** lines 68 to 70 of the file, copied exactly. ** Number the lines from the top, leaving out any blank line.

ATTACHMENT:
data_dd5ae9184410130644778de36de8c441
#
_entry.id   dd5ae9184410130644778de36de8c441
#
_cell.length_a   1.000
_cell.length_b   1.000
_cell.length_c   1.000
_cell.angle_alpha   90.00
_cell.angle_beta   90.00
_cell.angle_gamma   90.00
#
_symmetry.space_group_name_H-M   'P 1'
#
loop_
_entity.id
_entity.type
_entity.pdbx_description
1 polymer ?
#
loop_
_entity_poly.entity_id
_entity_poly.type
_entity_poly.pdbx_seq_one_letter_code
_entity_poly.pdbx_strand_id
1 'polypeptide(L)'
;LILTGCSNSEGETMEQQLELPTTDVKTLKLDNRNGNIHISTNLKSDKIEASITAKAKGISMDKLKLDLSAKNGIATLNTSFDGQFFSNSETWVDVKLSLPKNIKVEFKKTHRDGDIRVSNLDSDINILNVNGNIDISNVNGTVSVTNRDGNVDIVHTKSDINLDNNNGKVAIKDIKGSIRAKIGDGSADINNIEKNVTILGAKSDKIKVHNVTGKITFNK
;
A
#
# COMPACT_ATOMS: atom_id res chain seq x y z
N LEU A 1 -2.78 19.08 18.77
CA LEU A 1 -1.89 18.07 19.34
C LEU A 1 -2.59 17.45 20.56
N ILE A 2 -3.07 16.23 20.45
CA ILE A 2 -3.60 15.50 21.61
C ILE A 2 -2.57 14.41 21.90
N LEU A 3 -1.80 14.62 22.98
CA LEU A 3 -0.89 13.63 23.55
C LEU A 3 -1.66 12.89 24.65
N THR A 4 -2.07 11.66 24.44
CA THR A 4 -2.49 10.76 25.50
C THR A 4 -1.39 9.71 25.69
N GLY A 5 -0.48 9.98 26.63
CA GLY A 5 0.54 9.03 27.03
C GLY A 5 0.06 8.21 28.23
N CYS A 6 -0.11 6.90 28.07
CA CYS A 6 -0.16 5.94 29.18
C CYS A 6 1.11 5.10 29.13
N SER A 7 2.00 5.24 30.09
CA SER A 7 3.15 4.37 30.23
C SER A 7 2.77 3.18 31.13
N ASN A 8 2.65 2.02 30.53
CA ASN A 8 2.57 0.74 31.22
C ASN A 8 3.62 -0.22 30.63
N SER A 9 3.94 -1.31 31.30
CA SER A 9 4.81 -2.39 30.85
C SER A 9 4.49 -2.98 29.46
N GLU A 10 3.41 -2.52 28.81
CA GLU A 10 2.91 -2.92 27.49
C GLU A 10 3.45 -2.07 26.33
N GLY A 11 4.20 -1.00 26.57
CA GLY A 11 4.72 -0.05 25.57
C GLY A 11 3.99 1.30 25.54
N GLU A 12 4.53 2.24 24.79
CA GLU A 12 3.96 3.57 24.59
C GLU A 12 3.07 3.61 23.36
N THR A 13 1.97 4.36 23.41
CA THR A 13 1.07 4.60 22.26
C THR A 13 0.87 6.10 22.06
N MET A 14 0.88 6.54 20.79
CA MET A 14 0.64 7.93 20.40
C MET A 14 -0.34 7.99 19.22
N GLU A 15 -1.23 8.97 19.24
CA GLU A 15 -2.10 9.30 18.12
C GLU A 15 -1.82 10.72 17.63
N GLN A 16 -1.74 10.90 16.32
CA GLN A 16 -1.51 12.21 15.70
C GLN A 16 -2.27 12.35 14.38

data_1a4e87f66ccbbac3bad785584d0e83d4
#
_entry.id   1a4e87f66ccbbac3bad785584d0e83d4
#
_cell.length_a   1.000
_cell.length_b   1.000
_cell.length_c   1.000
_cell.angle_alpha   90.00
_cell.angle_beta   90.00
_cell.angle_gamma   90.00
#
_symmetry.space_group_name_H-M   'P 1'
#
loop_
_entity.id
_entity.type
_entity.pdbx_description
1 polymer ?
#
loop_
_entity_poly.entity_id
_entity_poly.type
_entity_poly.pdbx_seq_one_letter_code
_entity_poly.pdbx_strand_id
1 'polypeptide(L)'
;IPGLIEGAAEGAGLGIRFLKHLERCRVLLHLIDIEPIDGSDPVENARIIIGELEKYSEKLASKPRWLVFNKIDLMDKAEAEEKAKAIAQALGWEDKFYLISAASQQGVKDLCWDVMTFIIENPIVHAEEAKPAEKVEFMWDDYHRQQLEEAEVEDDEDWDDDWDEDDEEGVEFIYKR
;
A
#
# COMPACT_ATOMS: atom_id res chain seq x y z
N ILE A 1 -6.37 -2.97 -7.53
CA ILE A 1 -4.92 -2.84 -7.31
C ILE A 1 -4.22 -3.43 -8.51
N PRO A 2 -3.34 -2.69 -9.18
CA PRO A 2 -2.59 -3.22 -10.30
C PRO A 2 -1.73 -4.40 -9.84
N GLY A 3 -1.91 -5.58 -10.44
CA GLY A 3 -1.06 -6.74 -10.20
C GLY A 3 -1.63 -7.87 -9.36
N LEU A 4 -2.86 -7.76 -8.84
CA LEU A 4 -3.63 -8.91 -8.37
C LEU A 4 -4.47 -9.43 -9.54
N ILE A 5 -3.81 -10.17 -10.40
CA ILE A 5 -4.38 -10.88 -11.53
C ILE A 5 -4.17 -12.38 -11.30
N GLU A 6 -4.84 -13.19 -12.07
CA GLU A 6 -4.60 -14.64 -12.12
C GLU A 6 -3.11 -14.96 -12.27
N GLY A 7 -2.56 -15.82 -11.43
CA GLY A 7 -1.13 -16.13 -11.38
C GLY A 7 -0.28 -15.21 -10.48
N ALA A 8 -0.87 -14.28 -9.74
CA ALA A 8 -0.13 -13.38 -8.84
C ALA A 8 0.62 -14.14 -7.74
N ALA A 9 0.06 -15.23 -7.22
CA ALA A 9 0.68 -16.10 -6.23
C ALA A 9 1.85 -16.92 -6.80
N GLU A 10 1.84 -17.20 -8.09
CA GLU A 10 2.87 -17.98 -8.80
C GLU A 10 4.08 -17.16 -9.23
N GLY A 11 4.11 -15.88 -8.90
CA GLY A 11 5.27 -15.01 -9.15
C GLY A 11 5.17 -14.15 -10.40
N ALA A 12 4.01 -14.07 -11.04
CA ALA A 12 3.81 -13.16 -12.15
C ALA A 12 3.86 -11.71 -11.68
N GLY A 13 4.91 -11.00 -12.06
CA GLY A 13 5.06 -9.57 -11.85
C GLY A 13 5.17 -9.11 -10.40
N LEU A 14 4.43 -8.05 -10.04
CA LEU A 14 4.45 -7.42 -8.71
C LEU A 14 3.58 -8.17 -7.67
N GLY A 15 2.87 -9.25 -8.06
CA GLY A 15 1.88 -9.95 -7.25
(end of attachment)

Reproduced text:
CA THR A 13 1.07 4.60 22.26
C THR A 13 0.87 6.10 22.06
N MET A 14 0.88 6.54 20.79